At The Picture Show
Step right up
Gilliam is back in gleeful, witty form in the frenzied 'Imaginarium of Doctor Parnassus'
The Imaginarium of Doctor Parnassus
Sony Pictures Classics
Director: Terry Gilliam
Screenplay: Terry Gilliam and Charles McKeown
Starring: Heath Ledger, Christopher Plummer, Tom Waits, Lily Cole, Andrew Garfield, Verne
Troyer, Johnny Depp, Jude Law and Colin Farrell
Rated PG-13 / 2 hours, 2 minutes
(out of four)
A Terry Gilliam movie is less a piece of linear storytelling than a concoction of ideas shaped into
something resembling a plot. This is more of a compliment than a slight, I assure you. The
results can be either intoxicating or frustrating, but you're certainly always aware you're
watching a one-of-a-kind filmmaker at work.
His mind always seems to be racing, a trait reflected in his films - often wild, frantic, messy.
When he's at his best, we see those characteristics as symptomatic of the frenzied, chaotic
mindset in which his characters so often find themselves - particularly, as is usually the case
with a Gilliam movie, in a world spiraling out of control.
Oh yes, there's a method behind the mess. Even when his
work loses all control . . . well, we can kinda forgive him, if only because his visual conceptions
and setpieces are too brilliant to ignore. Forget structure, right? Show me more of that!
And so he does - and those who can keep up are usually rewarded. His latest effort, The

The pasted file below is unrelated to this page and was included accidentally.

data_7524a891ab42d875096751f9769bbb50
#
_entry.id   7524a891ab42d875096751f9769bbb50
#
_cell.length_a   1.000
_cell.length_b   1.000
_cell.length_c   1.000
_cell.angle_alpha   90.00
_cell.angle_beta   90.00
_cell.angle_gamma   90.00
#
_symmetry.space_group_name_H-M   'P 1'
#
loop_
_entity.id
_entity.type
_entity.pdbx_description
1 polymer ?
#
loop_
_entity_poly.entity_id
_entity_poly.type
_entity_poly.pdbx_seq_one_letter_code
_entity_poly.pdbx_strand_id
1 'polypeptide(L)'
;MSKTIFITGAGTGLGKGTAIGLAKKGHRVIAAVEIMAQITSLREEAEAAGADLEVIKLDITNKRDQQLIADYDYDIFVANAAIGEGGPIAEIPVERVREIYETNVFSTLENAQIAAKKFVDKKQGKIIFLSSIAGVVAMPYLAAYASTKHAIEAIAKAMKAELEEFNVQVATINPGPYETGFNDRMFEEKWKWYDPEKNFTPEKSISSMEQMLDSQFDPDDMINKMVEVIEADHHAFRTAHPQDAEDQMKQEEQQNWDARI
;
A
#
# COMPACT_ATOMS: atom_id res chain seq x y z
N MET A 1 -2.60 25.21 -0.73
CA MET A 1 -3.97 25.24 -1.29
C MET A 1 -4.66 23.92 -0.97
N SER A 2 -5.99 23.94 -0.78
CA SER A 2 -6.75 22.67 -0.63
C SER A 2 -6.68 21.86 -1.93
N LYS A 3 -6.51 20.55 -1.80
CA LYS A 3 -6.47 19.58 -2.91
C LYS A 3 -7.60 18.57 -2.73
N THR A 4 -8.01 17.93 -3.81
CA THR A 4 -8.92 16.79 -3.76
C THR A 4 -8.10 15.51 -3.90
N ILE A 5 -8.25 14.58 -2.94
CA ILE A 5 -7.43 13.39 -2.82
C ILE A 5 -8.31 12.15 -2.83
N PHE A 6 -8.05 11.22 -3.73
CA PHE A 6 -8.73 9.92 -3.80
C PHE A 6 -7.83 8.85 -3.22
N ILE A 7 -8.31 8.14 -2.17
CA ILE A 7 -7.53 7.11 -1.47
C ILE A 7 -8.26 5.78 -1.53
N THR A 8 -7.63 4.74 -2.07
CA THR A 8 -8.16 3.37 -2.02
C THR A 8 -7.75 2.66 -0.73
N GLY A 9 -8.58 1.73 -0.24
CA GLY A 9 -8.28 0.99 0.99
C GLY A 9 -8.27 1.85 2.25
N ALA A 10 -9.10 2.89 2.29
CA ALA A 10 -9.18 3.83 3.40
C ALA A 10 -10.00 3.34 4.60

Imaginarium of Doctor Parnassus, epitomizes all we have come to expect from Gilliam. It is a
messy mass of ideas that comes together in a deliriously inventive take on the age-old battle
between good and evil, on the age-old battlefield of reality vs. imagination. Gilliam's
sensational gift for visual invention, the outlandish absurdity of his satirical jabs, his weakness
for indulgence, his loose interpretation of structure - it's all here.
Who else but Gilliam would feature a setpiece of dancing policemen singing, Python-style, a
song called "We Love Violence"? Where else would you find an entire realm set inside the
imagination with this much visual detail and stylistic contortion?
Of course, for some, that will be beside the point. I've heard it argued that The Imaginarium is
too confusing, difficult (impossible!) to follow, hard to understand.
Now, Gilliam has never been the cleanest storyteller in the
world - but what exactly about this film that's all that difficult to follow is beyond me. It
basically covers a series of wagers between the titular Dr. Parnassus (Christopher Plummer) and
the Devil - going by the moniker, "Mr. Nick" - played by the one and only Tom Waits. Mr.
Nick found Parnassus as a monk hundreds of years ago and offered him a bet, and he's been
stringing him along ever since - changing the stakes, going double-or-nothin', adding a new
wrinkle or two.
Long ago, he offered the vain Parnassus the gift of immortality - in exchange for his firstborn
come the age of 16. It's now modern-day, and Parnassus is a depleted old drunk running a
traveling carnival show that's struggling to stay afloat. At the center of the stage is the looking
glass, through which inhabitants' imaginations come to life - with Parnassus' help, of course.
But nothing imaginary is on his mind right now, for his darling daughter Valentina (Lily Cole),